Anthropology | Social and Cultural Anthropology
E200 | 14186 | Royce


The ways in which people order their lives and understand themselves
as individuals who belong to communities is at the heart of social and
cultural anthropology.  As social beings, all peoples have to confront
and resolve similar challenges: material survival and well-being;
balancing the needs and desires of individuals with those of society;
establishing relationships; resolving conflict; finding a satisfying
identity; explaining one's place in the world, and expressing
themselves in arts and performance.  We will examine different
cultures to see the ways in which they have dealt with these and other
issues.  We will also look at the ways in which people and communities
situate themselves in the larger global community.

Secondly, we will examine how social and cultural anthropologists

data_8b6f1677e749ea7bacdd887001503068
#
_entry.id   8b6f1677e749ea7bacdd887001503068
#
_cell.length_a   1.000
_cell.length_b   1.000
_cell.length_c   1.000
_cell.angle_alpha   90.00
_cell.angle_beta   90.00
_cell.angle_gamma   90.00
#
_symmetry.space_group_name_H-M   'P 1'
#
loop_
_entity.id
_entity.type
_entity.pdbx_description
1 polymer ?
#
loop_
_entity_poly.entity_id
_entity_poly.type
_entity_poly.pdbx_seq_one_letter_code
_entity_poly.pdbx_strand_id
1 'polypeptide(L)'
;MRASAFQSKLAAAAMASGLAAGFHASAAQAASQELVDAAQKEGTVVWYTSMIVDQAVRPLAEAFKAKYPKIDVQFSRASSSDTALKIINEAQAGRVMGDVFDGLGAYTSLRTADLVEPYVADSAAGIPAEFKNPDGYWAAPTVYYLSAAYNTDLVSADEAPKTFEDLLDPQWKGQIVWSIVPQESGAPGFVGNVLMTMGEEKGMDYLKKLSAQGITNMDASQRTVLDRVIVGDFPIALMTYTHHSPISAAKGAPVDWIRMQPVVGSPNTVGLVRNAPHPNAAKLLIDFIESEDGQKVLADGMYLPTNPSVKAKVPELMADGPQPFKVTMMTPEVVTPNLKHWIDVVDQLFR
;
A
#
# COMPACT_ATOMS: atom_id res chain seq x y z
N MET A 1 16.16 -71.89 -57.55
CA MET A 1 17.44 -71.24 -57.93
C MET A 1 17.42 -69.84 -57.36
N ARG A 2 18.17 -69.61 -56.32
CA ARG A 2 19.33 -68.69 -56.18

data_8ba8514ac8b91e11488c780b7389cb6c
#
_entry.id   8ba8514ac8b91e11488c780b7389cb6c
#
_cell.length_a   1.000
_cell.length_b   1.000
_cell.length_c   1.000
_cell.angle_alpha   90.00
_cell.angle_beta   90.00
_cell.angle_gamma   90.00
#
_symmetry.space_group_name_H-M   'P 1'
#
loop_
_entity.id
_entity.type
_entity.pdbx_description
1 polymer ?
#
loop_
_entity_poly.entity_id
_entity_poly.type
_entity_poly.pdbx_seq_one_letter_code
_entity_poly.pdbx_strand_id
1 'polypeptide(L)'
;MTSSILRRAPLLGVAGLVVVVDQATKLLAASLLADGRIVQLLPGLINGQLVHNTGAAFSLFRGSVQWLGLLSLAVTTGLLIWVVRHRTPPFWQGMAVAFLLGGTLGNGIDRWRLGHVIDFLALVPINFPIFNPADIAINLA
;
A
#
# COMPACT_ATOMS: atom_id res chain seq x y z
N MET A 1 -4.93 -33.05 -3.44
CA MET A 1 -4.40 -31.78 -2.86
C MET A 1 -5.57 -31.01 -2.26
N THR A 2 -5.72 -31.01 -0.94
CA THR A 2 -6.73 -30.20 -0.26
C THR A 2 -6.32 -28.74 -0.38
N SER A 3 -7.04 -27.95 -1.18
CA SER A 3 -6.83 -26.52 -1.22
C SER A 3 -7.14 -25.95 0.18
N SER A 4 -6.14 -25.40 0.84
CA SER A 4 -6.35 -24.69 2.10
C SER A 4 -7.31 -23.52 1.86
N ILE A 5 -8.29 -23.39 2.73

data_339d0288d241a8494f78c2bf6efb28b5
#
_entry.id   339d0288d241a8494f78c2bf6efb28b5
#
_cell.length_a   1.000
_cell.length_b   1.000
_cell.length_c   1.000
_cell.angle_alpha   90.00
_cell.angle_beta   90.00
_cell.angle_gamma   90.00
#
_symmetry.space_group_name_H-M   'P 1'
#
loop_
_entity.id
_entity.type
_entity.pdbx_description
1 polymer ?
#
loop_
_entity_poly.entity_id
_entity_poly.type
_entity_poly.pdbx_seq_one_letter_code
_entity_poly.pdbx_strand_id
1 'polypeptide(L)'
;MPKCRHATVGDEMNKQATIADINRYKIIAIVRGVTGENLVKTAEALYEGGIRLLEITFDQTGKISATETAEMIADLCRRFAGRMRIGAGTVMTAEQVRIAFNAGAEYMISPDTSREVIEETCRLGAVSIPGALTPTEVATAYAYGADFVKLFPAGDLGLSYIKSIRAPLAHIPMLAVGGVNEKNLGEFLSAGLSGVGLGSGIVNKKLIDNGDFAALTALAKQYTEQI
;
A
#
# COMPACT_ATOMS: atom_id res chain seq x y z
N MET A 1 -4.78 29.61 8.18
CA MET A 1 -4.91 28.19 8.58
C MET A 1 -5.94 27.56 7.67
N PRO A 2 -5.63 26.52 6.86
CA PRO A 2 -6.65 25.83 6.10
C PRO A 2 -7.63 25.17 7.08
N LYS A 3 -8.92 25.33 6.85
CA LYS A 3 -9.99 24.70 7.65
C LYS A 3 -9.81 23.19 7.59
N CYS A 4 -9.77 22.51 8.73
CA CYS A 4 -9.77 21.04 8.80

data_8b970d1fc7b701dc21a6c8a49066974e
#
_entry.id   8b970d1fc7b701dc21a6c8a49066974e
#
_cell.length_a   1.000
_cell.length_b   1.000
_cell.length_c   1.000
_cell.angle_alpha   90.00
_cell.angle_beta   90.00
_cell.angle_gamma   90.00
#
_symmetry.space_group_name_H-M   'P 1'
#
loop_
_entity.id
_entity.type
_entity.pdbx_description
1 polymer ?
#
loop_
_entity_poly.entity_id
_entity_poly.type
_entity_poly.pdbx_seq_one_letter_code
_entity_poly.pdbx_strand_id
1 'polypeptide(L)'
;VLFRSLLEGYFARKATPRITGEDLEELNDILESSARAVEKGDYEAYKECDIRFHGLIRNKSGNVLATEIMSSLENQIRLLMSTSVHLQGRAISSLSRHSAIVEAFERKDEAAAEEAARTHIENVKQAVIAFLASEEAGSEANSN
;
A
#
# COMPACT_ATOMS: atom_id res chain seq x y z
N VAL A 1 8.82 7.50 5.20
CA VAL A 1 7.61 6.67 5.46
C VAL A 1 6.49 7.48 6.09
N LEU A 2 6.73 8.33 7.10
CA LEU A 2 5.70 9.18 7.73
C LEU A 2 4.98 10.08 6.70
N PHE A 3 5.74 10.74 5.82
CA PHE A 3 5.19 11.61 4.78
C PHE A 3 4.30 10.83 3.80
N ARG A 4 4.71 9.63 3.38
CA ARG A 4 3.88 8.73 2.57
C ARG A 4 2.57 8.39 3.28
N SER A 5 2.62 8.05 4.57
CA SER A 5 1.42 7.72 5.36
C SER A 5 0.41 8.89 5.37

understand people and their lives and tell their stories.  As
anthropologists, we spend extended periods of time with those peoples
whose lives we hope to understand, at a minimum one year and for many,
a lifetime.  The results of such empirical field research are
ethnographic texts that tell the stories of people's lives.  Such
ethnographies provide the reading for this course, and will include
cultures and societies such as the Cibecue Apache, the!Kung of
Southern Africa, Mayan farmers in Guatemala,  Hmong refugees living in
California, and others.

As we read about and work through the different topics, two kinds of
questions will guide our understanding:  the first examines the
external and internal forces that shape cultures and individuals; the
second examines the processes by which anthropologists understand the
cultures in which they work.

Course requirements will include mini field projects that will give
you an opportunity to do ethnographic research, a midterm examination
composed of short essays, and a final take-home exam.